18 Heeding Jesus’ warning saved the lives of Jewish Christians in Judea. But Jesus’ death makes salvation to eternal life possible for “all sorts of men.” (1 Timothy 4:10) Mankind’s need for a ransom arose when Adam sinned, thus losing life for himself and selling the human race into slavery to sin and death. (Romans 5:12-19) The animal sacrifices offered under the Mosaic Law were only a token covering for sin. (Hebrews 10:1-4) Since Jesus did not have a human father and God’s holy spirit evidently ‘overshadowed’ Mary from the time she conceived until Jesus’ birth, he was born free from any inheritance of sin or imperfection. (Luke 1:35; John 1:29; 1 Peter 1:18, 19) When Jesus died as a perfect integrity keeper, he offered his own perfect life to repurchase and emancipate mankind. (Hebrews 2:14, 15) Christ thus “gave himself a corresponding ransom for all.” (1 Timothy 2:5, 6) Not all will avail themselves of this provision for salvation, but God approves the application of its benefits to those who accept it in faith.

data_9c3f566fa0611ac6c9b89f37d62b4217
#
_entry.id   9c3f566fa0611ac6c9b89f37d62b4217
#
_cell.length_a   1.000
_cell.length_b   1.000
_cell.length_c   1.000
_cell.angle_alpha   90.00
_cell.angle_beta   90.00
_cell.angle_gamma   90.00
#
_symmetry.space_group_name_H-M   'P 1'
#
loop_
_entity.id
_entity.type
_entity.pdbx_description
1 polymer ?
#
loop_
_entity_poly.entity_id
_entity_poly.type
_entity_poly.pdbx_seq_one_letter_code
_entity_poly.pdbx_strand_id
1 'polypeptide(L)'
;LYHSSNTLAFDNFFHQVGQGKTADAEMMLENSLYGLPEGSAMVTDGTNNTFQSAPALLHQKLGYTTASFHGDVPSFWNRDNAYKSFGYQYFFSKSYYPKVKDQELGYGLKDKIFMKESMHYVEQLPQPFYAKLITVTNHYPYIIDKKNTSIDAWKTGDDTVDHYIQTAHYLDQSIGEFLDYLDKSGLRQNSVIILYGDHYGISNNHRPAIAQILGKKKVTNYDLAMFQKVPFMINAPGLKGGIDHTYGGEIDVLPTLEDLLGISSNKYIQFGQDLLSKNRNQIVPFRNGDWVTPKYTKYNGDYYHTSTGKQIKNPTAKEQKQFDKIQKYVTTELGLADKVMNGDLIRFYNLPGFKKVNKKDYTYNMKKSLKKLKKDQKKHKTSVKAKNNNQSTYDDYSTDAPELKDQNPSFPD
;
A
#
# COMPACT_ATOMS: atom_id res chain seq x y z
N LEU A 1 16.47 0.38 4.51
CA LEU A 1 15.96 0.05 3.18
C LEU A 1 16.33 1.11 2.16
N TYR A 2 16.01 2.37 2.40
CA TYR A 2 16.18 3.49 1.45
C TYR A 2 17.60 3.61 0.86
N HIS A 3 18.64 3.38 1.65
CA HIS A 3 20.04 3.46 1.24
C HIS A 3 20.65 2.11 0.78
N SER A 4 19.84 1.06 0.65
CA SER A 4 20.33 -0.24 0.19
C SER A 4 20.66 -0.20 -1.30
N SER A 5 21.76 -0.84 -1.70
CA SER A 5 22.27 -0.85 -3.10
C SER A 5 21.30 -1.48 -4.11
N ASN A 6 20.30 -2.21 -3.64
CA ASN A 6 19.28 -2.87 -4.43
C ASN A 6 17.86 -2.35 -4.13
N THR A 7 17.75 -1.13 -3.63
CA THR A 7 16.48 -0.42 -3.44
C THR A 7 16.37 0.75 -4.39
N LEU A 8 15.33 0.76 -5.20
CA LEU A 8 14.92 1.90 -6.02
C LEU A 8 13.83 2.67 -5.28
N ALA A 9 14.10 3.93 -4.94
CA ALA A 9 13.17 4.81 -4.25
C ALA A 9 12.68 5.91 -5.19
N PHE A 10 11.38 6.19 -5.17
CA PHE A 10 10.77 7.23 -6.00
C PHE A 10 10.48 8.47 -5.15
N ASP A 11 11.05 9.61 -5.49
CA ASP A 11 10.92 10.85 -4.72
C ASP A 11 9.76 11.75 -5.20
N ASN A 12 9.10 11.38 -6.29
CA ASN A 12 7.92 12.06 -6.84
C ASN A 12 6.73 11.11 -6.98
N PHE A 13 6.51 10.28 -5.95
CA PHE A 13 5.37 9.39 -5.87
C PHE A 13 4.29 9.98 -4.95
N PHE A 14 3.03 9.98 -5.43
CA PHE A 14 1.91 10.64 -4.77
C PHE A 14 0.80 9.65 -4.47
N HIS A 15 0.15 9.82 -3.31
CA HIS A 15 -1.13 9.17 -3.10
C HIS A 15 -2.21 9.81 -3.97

19 By presenting the value of his ransom sacrifice to God in heaven, Christ repurchased Adam’s offspring. (Hebrews 9:24) Jesus thus gains a Bride, formed of his 144,000 anointed followers raised to heavenly life. (Ephesians 5:25-27; Revelation 14:3, 4; 21:9) He also becomes an “Eternal Father” to those accepting his sacrifice and receiving everlasting earthly life. (Isaiah 9:6, 7; 1 John 2:1, 2) What a loving arrangement! Paul’s appreciation for it is evident in his second inspired letter to the Christians in Corinth, as the next article will show. In fact, Paul was determined to let nothing prevent him from helping people to avail themselves of Jehovah’s wonderful provision for salvation to everlasting life.
How Would You Answer?
◻ What Scriptural proof is there that God saves his upright people?
◻ How do we know that Jehovah saves those who trust in him and maintain their integrity?
◻ What provision has God made for salvation to everlasting life?
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David trusted in Jehovah, the “God of saving acts.” Do you?
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Jehovah always saves his people, as he proved in Queen Esther’s day